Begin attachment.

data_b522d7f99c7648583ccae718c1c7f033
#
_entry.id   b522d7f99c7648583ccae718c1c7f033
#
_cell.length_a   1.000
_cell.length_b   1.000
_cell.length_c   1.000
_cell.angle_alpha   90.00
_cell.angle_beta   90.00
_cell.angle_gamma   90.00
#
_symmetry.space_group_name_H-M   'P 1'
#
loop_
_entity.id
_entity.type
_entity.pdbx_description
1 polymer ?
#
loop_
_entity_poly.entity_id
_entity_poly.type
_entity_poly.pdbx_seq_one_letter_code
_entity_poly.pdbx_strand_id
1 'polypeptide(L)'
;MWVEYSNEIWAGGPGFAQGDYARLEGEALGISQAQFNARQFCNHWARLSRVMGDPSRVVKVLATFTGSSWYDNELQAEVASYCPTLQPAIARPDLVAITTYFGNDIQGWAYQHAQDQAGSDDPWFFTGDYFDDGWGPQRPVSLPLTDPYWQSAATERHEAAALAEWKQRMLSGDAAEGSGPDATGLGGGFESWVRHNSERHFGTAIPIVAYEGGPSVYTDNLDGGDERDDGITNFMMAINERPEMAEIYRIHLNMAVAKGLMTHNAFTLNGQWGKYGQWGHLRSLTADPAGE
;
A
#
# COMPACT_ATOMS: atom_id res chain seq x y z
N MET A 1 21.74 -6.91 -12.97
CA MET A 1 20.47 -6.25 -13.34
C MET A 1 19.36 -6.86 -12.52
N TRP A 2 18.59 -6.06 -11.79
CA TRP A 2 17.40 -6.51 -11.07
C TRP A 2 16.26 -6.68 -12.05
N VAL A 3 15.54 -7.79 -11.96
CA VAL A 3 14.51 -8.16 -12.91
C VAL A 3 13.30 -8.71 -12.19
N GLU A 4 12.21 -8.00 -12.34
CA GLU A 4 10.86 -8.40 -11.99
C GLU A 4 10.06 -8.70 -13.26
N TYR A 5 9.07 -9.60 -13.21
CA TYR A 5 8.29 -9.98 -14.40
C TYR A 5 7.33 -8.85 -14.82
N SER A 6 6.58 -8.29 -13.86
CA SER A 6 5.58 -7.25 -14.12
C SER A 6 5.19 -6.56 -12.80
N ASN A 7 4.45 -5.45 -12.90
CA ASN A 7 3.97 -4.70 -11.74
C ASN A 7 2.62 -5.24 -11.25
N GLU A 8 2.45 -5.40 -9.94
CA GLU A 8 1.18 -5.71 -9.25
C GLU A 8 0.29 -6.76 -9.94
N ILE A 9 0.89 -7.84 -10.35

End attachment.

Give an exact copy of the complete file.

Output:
data_b522d7f99c7648583ccae718c1c7f033
#
_entry.id   b522d7f99c7648583ccae718c1c7f033
#
_cell.length_a   1.000
_cell.length_b   1.000
_cell.length_c   1.000
_cell.angle_alpha   90.00
_cell.angle_beta   90.00
_cell.angle_gamma   90.00
#
_symmetry.space_group_name_H-M   'P 1'
#
loop_
_entity.id
_entity.type
_entity.pdbx_description
1 polymer ?
#
loop_
_entity_poly.entity_id
_entity_poly.type
_entity_poly.pdbx_seq_one_letter_code
_entity_poly.pdbx_strand_id
1 'polypeptide(L)'
;MWVEYSNEIWAGGPGFAQGDYARLEGEALGISQAQFNARQFCNHWARLSRVMGDPSRVVKVLATFTGSSWYDNELQAEVASYCPTLQPAIARPDLVAITTYFGNDIQGWAYQHAQDQAGSDDPWFFTGDYFDDGWGPQRPVSLPLTDPYWQSAATERHEAAALAEWKQRMLSGDAAEGSGPDATGLGGGFESWVRHNSERHFGTAIPIVAYEGGPSVYTDNLDGGDERDDGITNFMMAINERPEMAEIYRIHLNMAVAKGLMTHNAFTLNGQWGKYGQWGHLRSLTADPAGE
;
A
#
# COMPACT_ATOMS: atom_id res chain seq x y z
N MET A 1 21.74 -6.91 -12.97
CA MET A 1 20.47 -6.25 -13.34
C MET A 1 19.36 -6.86 -12.52
N TRP A 2 18.59 -6.06 -11.79
CA TRP A 2 17.40 -6.51 -11.07
C TRP A 2 16.26 -6.68 -12.05
N VAL A 3 15.54 -7.79 -11.96
CA VAL A 3 14.51 -8.16 -12.91
C VAL A 3 13.30 -8.71 -12.19
N GLU A 4 12.21 -8.00 -12.34
CA GLU A 4 10.86 -8.40 -11.99
C GLU A 4 10.06 -8.70 -13.26
N TYR A 5 9.07 -9.60 -13.21
CA TYR A 5 8.29 -9.98 -14.40
C TYR A 5 7.33 -8.85 -14.82
N SER A 6 6.58 -8.29 -13.86
CA SER A 6 5.58 -7.25 -14.12
C SER A 6 5.19 -6.56 -12.80
N ASN A 7 4.45 -5.45 -12.90
CA ASN A 7 3.97 -4.70 -11.74
C ASN A 7 2.62 -5.24 -11.25
N GLU A 8 2.45 -5.40 -9.94
CA GLU A 8 1.18 -5.71 -9.25
C GLU A 8 0.29 -6.76 -9.94
N ILE A 9 0.89 -7.84 -10.35